If you are part of a community that waves a rainbow flag, we are sure that you will love this page. LGBT History Month began in the United States in 1994 and has subsequently spread to other nations, and it is one of the most celebrated gender-based activities in the world. This celebration focuses on the people’s history, LGBT rights, and associated civil rights activities.
It is usually known as Pride Month, and people celebrate it worldwide, but the date varies by country. It is observed in the United States in October, the United Kingdom in February, and the Philippines in June. When that month arrives, you may use pride-related emojis to publish, tweet, or share a story. Since then, there has been a plethora of pride-related emojis. Here’s the list of eight LGBTQ-related emojis, along with their accompanying meanings.
1. Rainbow Flag Emoji
Our first pride-related emoji is, of course, the lesbian, gay, bisexual, and transgender queer movement’s symbol, the rainbow flag emoji. People are requesting more pride flag emojis for the inclusion of others. But as of today, the rainbow flag emoji is the only symbol available to all devices. When used to represent bisexual concerns, this emoji is also known as the Bi Flag emoji. When used to describe lesbian issues, this emoji is the Lesbian Flag emoji. This emoji depicts a rainbow flag in six of the rainbow’s colors—violet, blue, green, yellow, orange, and red. The Rainbow Flag emoji became fully qualified in 2014 as Unicode 7.0 and Emoji 4.0.
2. Red, Yellow, Green, Blue, and Purple Hearts Emoji
Send love to your friends that are part of the LGBTQ community. Send the red, yellow, green, blue, and purple hearts emoji. While this is not the true meaning of these hearts, the colors symbolize pride. Consider sending a heart rainbow to demonstrate your colorful LGBTQ pride throughout Pride month. But remember that this emoji is not just about the LQBTQ community. People can use these heart emojis for showing love, affection, or sexual intimacy. These heart emojis became part of the Unicode 6.0 in 2010.
3. Transgender Flag Emoji
Because of the community’s undying request for more pride flag emojis, one of the recent releases is the Transgender Flag emoji. You’re undoubtedly acquainted with the transgender flag if you regularly attend Pride events. Three primary colors comprise the transgender flag: pink, light blue, and white. The Transgender Flag dates back to at least 1999, and it’s hard to imagine it took more than two decades to get an emoji. This emoji became a fully-qualified emoji in 2020, but as of today, there are still devices and applications that don’t have this emoji. If you are part of this community, post this emoji with pride to demonstrate to the world that you are not ashamed to be who you are.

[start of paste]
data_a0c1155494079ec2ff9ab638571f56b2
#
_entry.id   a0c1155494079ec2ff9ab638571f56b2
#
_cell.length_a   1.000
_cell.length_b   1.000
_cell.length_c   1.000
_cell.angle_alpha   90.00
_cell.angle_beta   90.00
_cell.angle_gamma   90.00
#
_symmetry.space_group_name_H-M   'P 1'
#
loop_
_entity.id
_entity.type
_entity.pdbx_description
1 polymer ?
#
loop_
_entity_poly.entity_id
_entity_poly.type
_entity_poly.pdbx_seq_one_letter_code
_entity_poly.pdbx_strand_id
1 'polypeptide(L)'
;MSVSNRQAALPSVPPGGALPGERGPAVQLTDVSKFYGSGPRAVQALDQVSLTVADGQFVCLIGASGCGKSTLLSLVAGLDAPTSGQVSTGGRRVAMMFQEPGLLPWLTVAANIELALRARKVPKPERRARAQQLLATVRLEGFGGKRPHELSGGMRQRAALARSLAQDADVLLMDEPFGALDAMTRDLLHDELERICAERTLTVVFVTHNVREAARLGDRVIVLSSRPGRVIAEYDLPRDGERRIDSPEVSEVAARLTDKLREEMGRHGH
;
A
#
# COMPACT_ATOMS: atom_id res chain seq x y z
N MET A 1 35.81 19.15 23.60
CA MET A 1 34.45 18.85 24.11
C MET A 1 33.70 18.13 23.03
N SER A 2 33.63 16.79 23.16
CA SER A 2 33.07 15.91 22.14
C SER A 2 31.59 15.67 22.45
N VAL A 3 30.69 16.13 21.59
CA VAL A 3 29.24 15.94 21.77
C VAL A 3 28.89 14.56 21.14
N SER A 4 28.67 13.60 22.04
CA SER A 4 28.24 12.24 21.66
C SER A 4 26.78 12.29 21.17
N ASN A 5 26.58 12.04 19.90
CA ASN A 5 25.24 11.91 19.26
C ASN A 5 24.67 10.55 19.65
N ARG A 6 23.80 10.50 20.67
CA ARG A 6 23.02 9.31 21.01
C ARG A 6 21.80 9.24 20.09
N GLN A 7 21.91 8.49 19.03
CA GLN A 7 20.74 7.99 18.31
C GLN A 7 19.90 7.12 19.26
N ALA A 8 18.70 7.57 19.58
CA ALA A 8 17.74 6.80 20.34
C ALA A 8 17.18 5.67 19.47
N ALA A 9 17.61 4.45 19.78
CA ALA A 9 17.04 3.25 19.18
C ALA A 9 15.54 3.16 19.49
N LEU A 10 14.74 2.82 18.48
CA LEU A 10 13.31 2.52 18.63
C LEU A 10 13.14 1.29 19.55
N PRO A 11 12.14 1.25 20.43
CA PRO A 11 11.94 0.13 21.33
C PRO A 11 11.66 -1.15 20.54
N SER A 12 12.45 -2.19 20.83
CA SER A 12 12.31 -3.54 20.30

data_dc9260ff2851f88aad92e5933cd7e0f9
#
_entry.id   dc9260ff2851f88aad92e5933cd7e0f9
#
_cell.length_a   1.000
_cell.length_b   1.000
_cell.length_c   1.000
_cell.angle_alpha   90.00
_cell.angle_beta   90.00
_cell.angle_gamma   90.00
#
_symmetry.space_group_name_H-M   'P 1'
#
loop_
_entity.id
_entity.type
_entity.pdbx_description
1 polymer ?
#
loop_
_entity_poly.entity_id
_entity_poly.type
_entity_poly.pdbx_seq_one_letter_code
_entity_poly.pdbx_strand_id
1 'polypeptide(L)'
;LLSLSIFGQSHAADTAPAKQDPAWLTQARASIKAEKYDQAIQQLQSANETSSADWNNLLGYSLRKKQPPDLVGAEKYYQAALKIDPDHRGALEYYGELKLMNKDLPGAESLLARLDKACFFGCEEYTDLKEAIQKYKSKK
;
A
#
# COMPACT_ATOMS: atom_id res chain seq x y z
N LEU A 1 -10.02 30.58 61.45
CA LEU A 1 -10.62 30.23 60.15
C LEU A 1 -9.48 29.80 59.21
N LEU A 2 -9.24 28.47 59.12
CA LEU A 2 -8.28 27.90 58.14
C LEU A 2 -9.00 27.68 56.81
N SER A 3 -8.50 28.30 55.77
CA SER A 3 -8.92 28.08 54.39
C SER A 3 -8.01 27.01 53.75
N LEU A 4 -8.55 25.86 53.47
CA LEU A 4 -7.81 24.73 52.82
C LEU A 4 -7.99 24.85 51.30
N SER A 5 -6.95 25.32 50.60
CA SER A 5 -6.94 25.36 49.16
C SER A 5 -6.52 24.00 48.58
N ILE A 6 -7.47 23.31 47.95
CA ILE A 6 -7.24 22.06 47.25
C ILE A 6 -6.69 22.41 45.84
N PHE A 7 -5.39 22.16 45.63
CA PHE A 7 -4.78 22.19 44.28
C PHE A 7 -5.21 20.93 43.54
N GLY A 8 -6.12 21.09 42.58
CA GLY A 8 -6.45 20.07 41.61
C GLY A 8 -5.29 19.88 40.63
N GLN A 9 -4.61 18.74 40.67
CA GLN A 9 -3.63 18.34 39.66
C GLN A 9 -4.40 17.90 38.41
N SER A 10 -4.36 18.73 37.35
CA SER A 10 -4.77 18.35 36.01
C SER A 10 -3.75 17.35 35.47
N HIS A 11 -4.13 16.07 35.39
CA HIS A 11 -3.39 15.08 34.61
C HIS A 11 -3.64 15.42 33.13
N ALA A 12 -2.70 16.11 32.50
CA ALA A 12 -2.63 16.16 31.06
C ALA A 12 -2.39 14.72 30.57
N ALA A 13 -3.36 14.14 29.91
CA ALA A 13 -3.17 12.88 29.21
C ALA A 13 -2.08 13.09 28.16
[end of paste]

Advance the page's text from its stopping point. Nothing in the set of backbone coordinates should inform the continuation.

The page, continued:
4. Two Fathers and a Son Emoji
Some marchers are accompanied by their families, which often consists of two dads and a son. Share that memorable memory with the Two Fathers and a Son emoji. Others use this family emoji to demonstrate their family’s pride, even though this type of family is not considered normal by some. This emoji is also known as the Family: Man, Man, Boy emoji. It became a fully-qualified emoji in 2010 as part of Emoji 2.0 and Unicode 6.0.
5. Rainbow Emoji
The Rainbow emoji depicts half of a rainbow angled to the side, revealing six bands of color: violet, blue, green, yellow, orange, and red. This emoji is comparable to the rainbow flag emoji in its usage. This emoji for expressing homosexual pride is prevalent among members of the LGBTQIA+ community and supporters alike. People also use this emoji to demonstrate their admiration and solidarity with the LGBTQ community. If not pride-related, this emoji means a new beginning, or there’s always a rainbow after the rain. This emoji became a fully-qualified emoji as part of Unicode 6.0 in 2010.
6. Unicorn Emoji
An emoji depicting a white horse with a purple mane and a yellow or multicolored horn is known as a Unicorn. This emoji is usually associated with the mythical creature and the LGBTQ community. Google’s unicorn had a brown mane, while Samsung’s unicorn had a pink mane. Before this change, Twitter’s unicorn was purple with a blue mane. Unicorns have become a symbol of the LGBT community due to previous links between the unicorn and rainbow’s ASSOCIATION with Gilbert Baker’s 1978 rainbow flag. They released this emoji in 2015 and became part of Unicode 8.0 and Emoji 1.0.
7. Transgender Symbol
Those born one gender but now want to identify as someone else can use the Transgender Symbol emoji. They incorporated this emoji into the suggested design for the Transgender Flag emoji and the emojis on Samsung devices. The transgender emoji represents the transgender sign, composed of a male, a female, and a genderqueer symbol placed in a circle. They approved this emoji in 2005 under Unicode 4.1 and became part of Emoji 12.0 in 2020.
8. Kiss: Woman, Woman Emoji
This emoji depicts two ladies clearly in love and kissing or ready to kiss. The two women kissing emoji is a great way to show your partner how much you love and respect her. However, this does not rule out the possibility of using it by those not in a romantic relationship, such as close friends. If you want to express feelings of love, warmth, sexual intimacy, or affection with this kiss emoji, do so by using it. The Kiss: Woman, Woman emoji became part of Unicode 6.0 and Emoji 2.0 in 2010.
Educate yourself on the meaning of the Trans Flag and other LGBT emojis so you can properly include them in your communications. If you are not part of the LGBTQ community, this page will still be beneficial. It’s a way of respecting and welcoming them into our society. Using practical communication skills while interacting with others online is an excellent way to get along with them better. Which of these pride-related emojis is your most used emojis?